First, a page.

With many Americans still terrified of the novel coronavirus, it’s small wonder that the aviation industry is dealing with financial turbulence.
Industry reports reveal that domestic air travel is down by more than 60% compared to this time last year. Airline employees have been laid off in droves, and their unions representing airline workers have called for federal stimulus aid to combat the effect of the travel restrictions and public fear of flying.
This is understandable given the government-mandated travel restrictions in place for much of the spring and summer, but at this point it’s worth asking the question: Is it safe to travel by air?
The short answer is a qualified “yes,” but let’s sift through some of the data.
The Centers for Disease Control and Prevention website continues to insist that the best way to prevent transmission is to simply stay home. According to the site:
“Air travel requires spending time in security lines and airport terminals, which can bring you in close contact with other people and frequently touched surfaces. Most viruses and other germs do not spread easily on flights because of how air circulates and is filtered on airplanes. However, social distancing is difficult on crowded flights, and sitting within 6 feet of others, sometimes for hours, may increase your risk of getting COVID-19.”
This boilerplate language does not directly address whether your chances of contracting the disease increase significantly.
Airlines have taken extensive measures to protect passengers from the virus, from sanitation and mask mandates to keeping middle seats vacant in some cases. Some are offering rapid testing for passengers for a fee in certain cases.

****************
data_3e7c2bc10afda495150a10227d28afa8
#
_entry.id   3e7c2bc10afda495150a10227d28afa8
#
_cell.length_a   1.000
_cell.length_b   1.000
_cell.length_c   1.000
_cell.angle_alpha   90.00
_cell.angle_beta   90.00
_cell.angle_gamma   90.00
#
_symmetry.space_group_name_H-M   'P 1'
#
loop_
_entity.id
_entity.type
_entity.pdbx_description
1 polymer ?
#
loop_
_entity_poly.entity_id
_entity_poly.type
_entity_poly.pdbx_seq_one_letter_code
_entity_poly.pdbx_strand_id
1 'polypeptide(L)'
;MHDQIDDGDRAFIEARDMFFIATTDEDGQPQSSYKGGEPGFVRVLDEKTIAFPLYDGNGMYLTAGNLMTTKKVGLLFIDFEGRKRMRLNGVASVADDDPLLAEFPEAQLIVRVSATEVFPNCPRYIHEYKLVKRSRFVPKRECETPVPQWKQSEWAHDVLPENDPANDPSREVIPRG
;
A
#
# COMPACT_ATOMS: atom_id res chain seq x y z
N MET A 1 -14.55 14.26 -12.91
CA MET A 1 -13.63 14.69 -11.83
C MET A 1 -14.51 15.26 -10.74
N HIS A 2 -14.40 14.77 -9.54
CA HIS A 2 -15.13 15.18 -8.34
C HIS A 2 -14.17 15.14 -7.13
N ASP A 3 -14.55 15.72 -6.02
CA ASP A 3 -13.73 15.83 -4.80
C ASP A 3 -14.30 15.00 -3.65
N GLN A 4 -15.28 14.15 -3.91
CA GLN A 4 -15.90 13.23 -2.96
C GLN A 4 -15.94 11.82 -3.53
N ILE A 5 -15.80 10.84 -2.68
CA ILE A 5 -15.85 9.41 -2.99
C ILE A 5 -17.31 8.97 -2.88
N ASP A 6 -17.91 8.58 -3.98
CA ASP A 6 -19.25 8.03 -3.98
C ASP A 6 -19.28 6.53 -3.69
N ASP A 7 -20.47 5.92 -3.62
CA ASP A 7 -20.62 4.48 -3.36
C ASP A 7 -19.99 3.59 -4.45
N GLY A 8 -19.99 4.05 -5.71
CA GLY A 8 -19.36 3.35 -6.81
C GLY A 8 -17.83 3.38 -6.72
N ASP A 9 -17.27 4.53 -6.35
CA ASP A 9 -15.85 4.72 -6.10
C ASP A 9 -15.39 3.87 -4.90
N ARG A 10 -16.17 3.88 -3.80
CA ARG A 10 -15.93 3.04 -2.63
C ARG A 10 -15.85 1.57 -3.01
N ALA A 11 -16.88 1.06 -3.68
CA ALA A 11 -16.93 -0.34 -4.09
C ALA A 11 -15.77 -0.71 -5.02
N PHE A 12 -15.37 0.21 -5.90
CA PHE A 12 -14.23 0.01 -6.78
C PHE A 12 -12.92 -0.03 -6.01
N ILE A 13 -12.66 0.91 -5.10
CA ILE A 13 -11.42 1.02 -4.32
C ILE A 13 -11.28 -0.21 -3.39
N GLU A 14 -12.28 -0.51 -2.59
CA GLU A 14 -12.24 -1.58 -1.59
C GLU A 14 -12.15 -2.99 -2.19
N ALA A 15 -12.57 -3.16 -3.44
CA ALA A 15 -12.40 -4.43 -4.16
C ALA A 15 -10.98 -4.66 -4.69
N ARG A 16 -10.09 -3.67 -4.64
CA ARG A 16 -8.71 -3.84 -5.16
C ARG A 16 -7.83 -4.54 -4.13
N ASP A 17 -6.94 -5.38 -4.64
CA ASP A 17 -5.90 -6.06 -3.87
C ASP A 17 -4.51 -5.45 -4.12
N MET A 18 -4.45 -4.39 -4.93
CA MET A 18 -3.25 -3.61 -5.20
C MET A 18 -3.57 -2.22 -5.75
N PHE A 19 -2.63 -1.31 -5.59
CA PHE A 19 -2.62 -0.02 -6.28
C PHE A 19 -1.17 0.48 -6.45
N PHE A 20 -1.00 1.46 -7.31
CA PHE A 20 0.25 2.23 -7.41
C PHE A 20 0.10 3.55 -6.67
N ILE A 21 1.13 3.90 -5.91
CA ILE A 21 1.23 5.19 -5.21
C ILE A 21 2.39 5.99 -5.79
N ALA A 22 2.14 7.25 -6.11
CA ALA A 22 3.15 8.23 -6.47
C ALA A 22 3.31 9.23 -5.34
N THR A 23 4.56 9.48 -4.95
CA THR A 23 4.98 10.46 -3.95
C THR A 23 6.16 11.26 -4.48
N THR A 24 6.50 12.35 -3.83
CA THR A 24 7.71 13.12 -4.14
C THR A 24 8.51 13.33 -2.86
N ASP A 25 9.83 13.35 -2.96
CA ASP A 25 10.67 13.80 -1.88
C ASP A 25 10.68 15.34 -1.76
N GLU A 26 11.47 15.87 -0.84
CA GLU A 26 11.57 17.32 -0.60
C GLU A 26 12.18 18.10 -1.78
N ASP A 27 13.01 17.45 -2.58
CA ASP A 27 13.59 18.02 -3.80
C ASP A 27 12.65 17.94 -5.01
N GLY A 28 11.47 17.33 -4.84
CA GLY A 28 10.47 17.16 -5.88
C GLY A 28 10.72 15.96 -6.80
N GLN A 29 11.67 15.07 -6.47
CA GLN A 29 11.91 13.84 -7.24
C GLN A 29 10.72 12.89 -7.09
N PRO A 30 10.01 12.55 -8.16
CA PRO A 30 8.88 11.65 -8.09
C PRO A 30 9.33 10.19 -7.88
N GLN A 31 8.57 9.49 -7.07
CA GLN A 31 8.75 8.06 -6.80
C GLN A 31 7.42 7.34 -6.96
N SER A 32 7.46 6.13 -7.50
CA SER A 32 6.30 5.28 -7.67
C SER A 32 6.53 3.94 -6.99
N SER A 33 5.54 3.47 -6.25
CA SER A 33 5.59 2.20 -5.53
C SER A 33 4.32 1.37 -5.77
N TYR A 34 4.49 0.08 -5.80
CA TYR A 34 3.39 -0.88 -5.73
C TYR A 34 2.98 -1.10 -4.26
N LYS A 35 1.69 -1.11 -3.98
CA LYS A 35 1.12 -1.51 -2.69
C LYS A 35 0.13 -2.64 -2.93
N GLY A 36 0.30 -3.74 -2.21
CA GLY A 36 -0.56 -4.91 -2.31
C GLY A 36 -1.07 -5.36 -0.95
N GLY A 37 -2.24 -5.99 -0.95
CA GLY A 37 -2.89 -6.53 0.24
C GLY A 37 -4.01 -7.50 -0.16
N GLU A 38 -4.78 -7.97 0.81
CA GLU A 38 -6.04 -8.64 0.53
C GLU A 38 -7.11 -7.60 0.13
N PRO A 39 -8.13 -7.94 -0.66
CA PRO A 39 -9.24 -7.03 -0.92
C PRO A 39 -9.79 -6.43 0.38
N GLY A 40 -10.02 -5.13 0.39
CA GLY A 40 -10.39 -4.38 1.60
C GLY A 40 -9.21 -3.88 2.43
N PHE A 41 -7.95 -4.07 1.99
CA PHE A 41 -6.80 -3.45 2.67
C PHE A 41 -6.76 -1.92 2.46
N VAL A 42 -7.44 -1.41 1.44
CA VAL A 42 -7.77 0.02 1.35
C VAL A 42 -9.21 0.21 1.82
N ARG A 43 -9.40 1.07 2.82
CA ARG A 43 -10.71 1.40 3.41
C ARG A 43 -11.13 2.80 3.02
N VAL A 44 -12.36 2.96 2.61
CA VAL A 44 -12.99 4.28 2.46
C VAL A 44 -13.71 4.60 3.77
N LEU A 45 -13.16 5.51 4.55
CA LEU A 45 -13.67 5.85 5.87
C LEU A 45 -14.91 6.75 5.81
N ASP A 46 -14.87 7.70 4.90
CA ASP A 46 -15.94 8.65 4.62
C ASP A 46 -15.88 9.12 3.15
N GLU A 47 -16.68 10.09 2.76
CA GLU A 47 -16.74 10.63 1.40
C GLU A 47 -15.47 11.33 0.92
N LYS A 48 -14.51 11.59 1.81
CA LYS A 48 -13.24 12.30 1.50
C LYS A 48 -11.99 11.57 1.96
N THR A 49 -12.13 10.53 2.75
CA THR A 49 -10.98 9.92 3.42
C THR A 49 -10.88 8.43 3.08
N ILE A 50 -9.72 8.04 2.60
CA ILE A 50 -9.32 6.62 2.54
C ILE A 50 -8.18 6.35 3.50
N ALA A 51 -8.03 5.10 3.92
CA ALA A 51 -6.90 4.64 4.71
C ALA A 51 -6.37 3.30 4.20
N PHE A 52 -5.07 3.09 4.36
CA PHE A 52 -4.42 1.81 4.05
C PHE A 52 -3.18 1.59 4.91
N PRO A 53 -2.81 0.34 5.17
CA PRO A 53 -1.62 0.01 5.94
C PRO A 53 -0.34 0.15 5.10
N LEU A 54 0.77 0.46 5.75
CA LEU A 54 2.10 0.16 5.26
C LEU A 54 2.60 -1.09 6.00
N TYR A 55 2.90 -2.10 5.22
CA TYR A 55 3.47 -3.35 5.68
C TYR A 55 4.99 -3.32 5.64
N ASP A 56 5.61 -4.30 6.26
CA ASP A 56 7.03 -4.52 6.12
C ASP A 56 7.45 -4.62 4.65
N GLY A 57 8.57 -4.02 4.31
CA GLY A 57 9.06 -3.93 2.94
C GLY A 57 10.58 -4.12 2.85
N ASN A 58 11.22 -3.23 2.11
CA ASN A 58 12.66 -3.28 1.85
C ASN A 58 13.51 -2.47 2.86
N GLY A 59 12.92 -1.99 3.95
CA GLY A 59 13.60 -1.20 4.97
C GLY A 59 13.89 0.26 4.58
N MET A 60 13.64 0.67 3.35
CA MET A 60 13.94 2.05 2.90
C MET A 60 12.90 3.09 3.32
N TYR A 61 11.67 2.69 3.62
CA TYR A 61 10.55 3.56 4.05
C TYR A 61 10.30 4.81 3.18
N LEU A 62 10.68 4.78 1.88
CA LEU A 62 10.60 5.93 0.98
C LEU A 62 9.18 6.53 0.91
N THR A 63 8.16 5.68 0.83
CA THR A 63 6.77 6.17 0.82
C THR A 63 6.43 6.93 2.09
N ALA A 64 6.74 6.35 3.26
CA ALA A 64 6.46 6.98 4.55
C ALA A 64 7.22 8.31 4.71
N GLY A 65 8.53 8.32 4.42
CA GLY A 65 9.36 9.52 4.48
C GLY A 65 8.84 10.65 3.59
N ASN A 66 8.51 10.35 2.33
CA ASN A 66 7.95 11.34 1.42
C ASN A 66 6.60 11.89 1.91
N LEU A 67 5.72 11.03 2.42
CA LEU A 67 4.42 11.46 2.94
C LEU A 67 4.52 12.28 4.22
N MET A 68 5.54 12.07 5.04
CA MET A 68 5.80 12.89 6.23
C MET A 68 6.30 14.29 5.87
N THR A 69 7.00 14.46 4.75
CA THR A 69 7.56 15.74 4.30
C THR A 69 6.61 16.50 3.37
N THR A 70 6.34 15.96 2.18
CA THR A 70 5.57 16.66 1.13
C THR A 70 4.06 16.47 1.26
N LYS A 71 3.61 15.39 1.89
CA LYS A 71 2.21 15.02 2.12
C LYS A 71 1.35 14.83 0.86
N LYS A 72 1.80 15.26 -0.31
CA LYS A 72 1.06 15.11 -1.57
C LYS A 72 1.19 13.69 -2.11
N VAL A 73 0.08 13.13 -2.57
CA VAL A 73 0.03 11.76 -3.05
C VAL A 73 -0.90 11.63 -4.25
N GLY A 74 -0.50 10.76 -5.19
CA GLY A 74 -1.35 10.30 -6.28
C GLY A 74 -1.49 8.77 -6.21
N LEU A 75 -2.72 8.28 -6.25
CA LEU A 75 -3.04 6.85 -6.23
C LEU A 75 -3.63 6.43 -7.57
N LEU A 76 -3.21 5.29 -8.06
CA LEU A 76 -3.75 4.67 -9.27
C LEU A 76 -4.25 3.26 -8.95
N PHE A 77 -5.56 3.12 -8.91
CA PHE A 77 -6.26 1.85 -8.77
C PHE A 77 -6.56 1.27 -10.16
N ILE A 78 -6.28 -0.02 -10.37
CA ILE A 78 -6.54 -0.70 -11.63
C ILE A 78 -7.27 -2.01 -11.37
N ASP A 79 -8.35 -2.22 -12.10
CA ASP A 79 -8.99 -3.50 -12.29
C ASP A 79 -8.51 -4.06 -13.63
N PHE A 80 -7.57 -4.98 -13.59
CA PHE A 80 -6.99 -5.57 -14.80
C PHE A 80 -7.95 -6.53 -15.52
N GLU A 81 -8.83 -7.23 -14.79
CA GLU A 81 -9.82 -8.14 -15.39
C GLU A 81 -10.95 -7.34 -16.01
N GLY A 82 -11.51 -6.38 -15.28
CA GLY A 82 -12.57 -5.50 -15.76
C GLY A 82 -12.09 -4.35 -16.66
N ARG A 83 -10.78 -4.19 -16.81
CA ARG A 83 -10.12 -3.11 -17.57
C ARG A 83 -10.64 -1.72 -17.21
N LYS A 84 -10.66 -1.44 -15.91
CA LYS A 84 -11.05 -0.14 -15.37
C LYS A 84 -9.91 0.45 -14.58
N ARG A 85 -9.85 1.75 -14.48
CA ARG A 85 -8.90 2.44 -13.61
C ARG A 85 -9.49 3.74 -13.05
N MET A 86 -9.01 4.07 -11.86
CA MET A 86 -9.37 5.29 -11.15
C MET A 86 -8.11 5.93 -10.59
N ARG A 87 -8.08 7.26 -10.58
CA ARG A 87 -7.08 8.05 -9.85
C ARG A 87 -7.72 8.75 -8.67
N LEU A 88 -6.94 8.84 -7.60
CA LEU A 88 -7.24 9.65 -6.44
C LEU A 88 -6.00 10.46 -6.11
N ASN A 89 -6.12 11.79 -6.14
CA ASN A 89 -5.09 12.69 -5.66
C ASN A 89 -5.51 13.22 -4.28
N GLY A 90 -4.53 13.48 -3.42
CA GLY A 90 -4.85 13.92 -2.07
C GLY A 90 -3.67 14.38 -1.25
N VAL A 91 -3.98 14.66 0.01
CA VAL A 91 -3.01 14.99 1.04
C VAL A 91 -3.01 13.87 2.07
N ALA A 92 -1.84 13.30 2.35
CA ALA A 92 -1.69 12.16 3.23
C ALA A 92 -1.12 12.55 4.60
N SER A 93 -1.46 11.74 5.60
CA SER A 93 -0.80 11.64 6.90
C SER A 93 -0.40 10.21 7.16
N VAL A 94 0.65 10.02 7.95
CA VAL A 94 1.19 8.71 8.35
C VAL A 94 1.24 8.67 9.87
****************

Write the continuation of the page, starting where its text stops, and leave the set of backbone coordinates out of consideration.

Most importantly: the filtration systems on most airplanes do in fact keep the air clean.
Two recent studies, one by the U.S. Department of Defense and one by researchers at Harvard and the Aviation Public Health Initiative, have confirmed that the onboard air filters remove more than 99% of viral particles from cabin. And according to the International Air Transport Association, there are only 44 identified potential cases of flight-related transmission among 1.2 billion travelers.
On the other hand, some international flights have reported incidents. In October, 13 cases of COVID-19 were linked to an Irish flight through contact tracing, though this may have been due to crowded airport lines.
The risk of catching the coronavirus while flying is extremely low, but it does exist. Still, people are likely not at any greater risk of contracting the disease on an aircraft than in a store or a restaurant, especially if they are taking safeguards. As our knowledge of the virus increases, our fear of returning to more normal activities should cautiously diminish.
— Pittsburgh Post-Gazette